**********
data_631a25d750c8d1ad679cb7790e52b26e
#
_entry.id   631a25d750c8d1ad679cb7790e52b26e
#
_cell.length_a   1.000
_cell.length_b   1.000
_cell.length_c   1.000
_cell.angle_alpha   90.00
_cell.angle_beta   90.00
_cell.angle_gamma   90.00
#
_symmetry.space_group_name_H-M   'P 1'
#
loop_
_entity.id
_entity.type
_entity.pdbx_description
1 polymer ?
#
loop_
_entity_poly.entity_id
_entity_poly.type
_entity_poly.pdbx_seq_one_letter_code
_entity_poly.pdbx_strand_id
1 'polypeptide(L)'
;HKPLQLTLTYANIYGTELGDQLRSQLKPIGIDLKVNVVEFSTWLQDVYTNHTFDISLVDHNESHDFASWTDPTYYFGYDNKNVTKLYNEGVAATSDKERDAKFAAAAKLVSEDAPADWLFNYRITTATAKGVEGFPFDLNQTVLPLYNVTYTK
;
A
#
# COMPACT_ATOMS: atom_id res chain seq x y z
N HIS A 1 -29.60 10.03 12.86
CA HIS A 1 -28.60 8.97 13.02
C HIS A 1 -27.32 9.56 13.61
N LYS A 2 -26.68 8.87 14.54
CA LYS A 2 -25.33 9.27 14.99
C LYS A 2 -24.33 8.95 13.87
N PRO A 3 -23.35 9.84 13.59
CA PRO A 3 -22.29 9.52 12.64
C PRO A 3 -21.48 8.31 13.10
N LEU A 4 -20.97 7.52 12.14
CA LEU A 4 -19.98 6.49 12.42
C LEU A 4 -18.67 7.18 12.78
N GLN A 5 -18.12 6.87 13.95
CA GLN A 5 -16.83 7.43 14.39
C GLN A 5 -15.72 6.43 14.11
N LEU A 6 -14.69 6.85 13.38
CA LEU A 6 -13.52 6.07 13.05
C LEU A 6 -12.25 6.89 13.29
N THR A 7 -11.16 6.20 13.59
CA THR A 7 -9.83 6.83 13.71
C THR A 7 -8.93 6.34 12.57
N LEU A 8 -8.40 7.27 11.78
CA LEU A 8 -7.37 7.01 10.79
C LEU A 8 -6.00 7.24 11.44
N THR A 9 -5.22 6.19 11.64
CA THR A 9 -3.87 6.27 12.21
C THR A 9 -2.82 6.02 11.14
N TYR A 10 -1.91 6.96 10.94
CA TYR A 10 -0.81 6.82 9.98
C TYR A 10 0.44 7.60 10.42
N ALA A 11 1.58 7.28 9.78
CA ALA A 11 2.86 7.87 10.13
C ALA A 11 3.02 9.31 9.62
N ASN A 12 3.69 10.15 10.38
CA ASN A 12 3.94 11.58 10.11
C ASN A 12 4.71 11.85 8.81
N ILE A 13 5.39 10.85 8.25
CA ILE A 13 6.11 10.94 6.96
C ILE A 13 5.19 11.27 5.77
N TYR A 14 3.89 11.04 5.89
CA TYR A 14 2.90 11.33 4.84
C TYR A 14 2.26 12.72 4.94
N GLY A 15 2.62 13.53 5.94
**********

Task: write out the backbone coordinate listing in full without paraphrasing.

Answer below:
data_631a25d750c8d1ad679cb7790e52b26e
#
_entry.id   631a25d750c8d1ad679cb7790e52b26e
#
_cell.length_a   1.000
_cell.length_b   1.000
_cell.length_c   1.000
_cell.angle_alpha   90.00
_cell.angle_beta   90.00
_cell.angle_gamma   90.00
#
_symmetry.space_group_name_H-M   'P 1'
#
loop_
_entity.id
_entity.type
_entity.pdbx_description
1 polymer ?
#
loop_
_entity_poly.entity_id
_entity_poly.type
_entity_poly.pdbx_seq_one_letter_code
_entity_poly.pdbx_strand_id
1 'polypeptide(L)'
;HKPLQLTLTYANIYGTELGDQLRSQLKPIGIDLKVNVVEFSTWLQDVYTNHTFDISLVDHNESHDFASWTDPTYYFGYDNKNVTKLYNEGVAATSDKERDAKFAAAAKLVSEDAPADWLFNYRITTATAKGVEGFPFDLNQTVLPLYNVTYTK
;
A
#
# COMPACT_ATOMS: atom_id res chain seq x y z
N HIS A 1 -29.60 10.03 12.86
CA HIS A 1 -28.60 8.97 13.02
C HIS A 1 -27.32 9.56 13.61
N LYS A 2 -26.68 8.87 14.54
CA LYS A 2 -25.33 9.27 14.99
C LYS A 2 -24.33 8.95 13.87
N PRO A 3 -23.35 9.84 13.59
CA PRO A 3 -22.29 9.52 12.64
C PRO A 3 -21.48 8.31 13.10
N LEU A 4 -20.97 7.52 12.14
CA LEU A 4 -19.98 6.49 12.42
C LEU A 4 -18.67 7.18 12.78
N GLN A 5 -18.12 6.87 13.95
CA GLN A 5 -16.83 7.43 14.39
C GLN A 5 -15.72 6.43 14.11
N LEU A 6 -14.69 6.85 13.38
CA LEU A 6 -13.52 6.07 13.05
C LEU A 6 -12.25 6.89 13.29
N THR A 7 -11.16 6.20 13.59
CA THR A 7 -9.83 6.83 13.71
C THR A 7 -8.93 6.34 12.57
N LEU A 8 -8.40 7.27 11.78
CA LEU A 8 -7.37 7.01 10.79
C LEU A 8 -6.00 7.24 11.44
N THR A 9 -5.22 6.19 11.64
CA THR A 9 -3.87 6.27 12.21
C THR A 9 -2.82 6.02 11.14
N TYR A 10 -1.91 6.96 10.94
CA TYR A 10 -0.81 6.82 9.98
C TYR A 10 0.44 7.60 10.42
N ALA A 11 1.58 7.28 9.78
CA ALA A 11 2.86 7.87 10.13
C ALA A 11 3.02 9.31 9.62
N ASN A 12 3.69 10.15 10.38
CA ASN A 12 3.94 11.58 10.11
C ASN A 12 4.71 11.85 8.81
N ILE A 13 5.39 10.85 8.25
CA ILE A 13 6.11 10.94 6.96
C ILE A 13 5.19 11.27 5.77
N TYR A 14 3.89 11.04 5.89
CA TYR A 14 2.90 11.33 4.84
C TYR A 14 2.26 12.72 4.94
N GLY A 15 2.62 13.53 5.94